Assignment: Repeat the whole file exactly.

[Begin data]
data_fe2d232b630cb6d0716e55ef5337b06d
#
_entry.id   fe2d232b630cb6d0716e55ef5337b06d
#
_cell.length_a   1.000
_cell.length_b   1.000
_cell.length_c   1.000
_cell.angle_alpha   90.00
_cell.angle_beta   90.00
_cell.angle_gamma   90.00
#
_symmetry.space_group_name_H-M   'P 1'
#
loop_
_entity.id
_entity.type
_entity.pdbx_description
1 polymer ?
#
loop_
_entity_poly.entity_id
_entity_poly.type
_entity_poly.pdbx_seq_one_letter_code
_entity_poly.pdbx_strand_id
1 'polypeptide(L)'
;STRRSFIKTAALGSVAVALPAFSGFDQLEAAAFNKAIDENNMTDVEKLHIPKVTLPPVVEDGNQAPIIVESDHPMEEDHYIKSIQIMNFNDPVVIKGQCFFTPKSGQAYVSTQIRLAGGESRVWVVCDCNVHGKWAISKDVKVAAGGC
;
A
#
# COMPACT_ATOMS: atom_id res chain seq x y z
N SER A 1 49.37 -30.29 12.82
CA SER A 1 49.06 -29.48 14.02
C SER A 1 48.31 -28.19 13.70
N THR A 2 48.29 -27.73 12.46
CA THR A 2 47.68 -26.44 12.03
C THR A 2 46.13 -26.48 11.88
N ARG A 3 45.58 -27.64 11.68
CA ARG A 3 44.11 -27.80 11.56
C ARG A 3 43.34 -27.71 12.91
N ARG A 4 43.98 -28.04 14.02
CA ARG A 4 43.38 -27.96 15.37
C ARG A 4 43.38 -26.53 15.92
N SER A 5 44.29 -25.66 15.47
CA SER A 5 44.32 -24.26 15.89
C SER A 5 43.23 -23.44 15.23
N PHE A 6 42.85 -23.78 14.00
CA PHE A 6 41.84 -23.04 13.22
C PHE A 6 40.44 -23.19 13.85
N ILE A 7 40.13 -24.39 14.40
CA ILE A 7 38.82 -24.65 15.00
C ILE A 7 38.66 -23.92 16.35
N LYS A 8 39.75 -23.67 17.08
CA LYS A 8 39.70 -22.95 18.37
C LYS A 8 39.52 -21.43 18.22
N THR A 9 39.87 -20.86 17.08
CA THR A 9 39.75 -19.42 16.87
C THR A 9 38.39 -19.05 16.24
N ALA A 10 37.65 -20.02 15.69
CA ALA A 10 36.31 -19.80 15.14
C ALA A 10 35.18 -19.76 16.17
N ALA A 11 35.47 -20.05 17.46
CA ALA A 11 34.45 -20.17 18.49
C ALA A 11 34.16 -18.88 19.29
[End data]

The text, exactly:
data_fe2d232b630cb6d0716e55ef5337b06d
#
_entry.id   fe2d232b630cb6d0716e55ef5337b06d
#
_cell.length_a   1.000
_cell.length_b   1.000
_cell.length_c   1.000
_cell.angle_alpha   90.00
_cell.angle_beta   90.00
_cell.angle_gamma   90.00
#
_symmetry.space_group_name_H-M   'P 1'
#
loop_
_entity.id
_entity.type
_entity.pdbx_description
1 polymer ?
#
loop_
_entity_poly.entity_id
_entity_poly.type
_entity_poly.pdbx_seq_one_letter_code
_entity_poly.pdbx_strand_id
1 'polypeptide(L)'
;STRRSFIKTAALGSVAVALPAFSGFDQLEAAAFNKAIDENNMTDVEKLHIPKVTLPPVVEDGNQAPIIVESDHPMEEDHYIKSIQIMNFNDPVVIKGQCFFTPKSGQAYVSTQIRLAGGESRVWVVCDCNVHGKWAISKDVKVAAGGC
;
A
#
# COMPACT_ATOMS: atom_id res chain seq x y z
N SER A 1 49.37 -30.29 12.82
CA SER A 1 49.06 -29.48 14.02
C SER A 1 48.31 -28.19 13.70
N THR A 2 48.29 -27.73 12.46
CA THR A 2 47.68 -26.44 12.03
C THR A 2 46.13 -26.48 11.88
N ARG A 3 45.58 -27.64 11.68
CA ARG A 3 44.11 -27.80 11.56
C ARG A 3 43.34 -27.71 12.91
N ARG A 4 43.98 -28.04 14.02
CA ARG A 4 43.38 -27.96 15.37
C ARG A 4 43.38 -26.53 15.92
N SER A 5 44.29 -25.66 15.47
CA SER A 5 44.32 -24.26 15.89
C SER A 5 43.23 -23.44 15.23
N PHE A 6 42.85 -23.78 14.00
CA PHE A 6 41.84 -23.04 13.22
C PHE A 6 40.44 -23.19 13.85
N ILE A 7 40.13 -24.39 14.40
CA ILE A 7 38.82 -24.65 15.00
C ILE A 7 38.66 -23.92 16.35
N LYS A 8 39.75 -23.67 17.08
CA LYS A 8 39.70 -22.95 18.37
C LYS A 8 39.52 -21.43 18.22
N THR A 9 39.87 -20.86 17.08
CA THR A 9 39.75 -19.42 16.87
C THR A 9 38.39 -19.05 16.24
N ALA A 10 37.65 -20.02 15.69
CA ALA A 10 36.31 -19.80 15.14
C ALA A 10 35.18 -19.76 16.17
N ALA A 11 35.47 -20.05 17.46
CA ALA A 11 34.45 -20.17 18.49
C ALA A 11 34.16 -18.88 19.29